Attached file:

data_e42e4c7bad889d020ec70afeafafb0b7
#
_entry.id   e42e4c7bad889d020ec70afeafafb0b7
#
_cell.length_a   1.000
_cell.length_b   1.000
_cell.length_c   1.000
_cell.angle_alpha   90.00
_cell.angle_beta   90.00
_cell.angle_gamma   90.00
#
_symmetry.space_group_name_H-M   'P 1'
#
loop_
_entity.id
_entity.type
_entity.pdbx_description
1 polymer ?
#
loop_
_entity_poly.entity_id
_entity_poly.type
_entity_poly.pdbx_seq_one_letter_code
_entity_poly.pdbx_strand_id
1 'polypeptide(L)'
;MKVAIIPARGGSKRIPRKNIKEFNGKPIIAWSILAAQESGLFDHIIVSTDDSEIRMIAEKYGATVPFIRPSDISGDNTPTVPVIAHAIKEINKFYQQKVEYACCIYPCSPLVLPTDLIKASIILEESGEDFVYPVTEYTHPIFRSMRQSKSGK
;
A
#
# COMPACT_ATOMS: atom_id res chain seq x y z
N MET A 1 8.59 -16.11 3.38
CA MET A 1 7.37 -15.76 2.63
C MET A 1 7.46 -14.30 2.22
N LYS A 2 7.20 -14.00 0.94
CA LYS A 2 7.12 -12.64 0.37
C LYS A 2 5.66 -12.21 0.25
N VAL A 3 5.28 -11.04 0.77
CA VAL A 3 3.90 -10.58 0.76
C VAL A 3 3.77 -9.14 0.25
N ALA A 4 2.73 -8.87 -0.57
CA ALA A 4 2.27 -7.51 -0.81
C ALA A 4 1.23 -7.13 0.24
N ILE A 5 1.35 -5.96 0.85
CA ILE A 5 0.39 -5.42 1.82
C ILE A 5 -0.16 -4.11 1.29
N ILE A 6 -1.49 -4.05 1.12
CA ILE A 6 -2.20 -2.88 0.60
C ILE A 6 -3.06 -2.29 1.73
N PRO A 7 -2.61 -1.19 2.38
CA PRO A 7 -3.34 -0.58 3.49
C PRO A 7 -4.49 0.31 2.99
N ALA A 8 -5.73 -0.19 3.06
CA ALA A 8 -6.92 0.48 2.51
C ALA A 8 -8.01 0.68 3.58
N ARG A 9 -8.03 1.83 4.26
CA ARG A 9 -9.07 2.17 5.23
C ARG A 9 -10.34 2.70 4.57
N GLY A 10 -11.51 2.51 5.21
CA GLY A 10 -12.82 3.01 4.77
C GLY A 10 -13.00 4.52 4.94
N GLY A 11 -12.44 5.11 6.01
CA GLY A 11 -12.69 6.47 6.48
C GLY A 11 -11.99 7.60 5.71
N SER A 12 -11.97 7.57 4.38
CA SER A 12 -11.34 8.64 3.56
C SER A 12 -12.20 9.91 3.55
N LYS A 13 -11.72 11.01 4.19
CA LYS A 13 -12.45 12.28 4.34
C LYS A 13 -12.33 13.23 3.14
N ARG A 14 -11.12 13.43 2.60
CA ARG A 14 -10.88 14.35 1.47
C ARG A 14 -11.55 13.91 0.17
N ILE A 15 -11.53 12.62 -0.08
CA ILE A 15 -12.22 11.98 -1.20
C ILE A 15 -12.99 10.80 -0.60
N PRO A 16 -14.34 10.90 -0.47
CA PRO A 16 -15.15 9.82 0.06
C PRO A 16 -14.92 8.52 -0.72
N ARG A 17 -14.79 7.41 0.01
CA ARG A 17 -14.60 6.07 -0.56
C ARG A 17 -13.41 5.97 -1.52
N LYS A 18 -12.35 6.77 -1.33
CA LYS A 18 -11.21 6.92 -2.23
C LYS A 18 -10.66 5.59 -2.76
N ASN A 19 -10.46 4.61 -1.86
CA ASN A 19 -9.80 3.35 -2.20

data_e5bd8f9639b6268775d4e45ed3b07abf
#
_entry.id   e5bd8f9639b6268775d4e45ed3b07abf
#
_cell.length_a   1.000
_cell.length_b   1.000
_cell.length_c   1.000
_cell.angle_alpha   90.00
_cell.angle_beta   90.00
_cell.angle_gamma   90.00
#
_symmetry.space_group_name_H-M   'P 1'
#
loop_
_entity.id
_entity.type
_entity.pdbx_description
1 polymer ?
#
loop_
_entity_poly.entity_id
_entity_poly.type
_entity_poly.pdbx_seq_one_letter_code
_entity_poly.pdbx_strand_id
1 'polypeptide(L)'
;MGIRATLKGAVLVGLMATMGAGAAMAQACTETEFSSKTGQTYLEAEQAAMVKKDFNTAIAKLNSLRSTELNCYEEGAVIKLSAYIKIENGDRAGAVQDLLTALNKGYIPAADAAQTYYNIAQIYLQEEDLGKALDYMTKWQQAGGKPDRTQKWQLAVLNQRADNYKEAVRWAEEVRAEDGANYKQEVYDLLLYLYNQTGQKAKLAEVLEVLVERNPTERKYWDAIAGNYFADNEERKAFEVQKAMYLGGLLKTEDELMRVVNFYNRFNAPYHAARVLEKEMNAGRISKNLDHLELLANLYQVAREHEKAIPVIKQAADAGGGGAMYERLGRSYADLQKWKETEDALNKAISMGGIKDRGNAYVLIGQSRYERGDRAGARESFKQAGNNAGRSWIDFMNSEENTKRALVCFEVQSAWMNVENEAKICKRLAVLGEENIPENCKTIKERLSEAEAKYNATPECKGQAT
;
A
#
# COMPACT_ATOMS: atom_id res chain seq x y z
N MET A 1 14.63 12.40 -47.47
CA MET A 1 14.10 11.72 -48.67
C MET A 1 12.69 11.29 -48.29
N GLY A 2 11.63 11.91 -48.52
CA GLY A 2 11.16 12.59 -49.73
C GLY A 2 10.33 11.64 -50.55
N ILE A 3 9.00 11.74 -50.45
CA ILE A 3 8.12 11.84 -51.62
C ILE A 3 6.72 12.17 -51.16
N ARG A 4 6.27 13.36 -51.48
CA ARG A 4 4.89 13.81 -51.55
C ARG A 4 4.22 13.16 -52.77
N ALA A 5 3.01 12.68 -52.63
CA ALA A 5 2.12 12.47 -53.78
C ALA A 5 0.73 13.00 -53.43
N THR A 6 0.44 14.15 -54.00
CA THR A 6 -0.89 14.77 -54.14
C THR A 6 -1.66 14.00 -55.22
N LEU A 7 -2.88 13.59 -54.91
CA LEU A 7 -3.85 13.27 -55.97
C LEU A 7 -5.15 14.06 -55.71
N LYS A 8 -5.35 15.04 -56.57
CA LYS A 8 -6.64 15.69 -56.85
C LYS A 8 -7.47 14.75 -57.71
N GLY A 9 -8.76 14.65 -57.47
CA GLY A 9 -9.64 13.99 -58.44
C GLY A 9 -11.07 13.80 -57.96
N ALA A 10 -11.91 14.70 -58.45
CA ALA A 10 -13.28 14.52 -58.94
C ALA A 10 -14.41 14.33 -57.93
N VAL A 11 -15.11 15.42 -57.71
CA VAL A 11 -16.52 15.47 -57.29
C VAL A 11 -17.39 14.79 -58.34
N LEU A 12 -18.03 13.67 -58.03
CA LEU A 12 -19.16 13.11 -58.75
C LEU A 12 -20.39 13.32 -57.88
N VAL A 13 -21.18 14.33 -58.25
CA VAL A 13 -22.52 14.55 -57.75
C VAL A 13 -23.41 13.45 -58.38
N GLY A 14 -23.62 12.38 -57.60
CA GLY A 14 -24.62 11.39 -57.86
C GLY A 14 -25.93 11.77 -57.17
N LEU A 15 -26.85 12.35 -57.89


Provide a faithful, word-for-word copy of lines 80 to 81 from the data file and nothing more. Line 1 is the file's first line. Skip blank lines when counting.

CA ARG A 17 -14.60 6.07 -0.56
C ARG A 17 -13.41 5.97 -1.52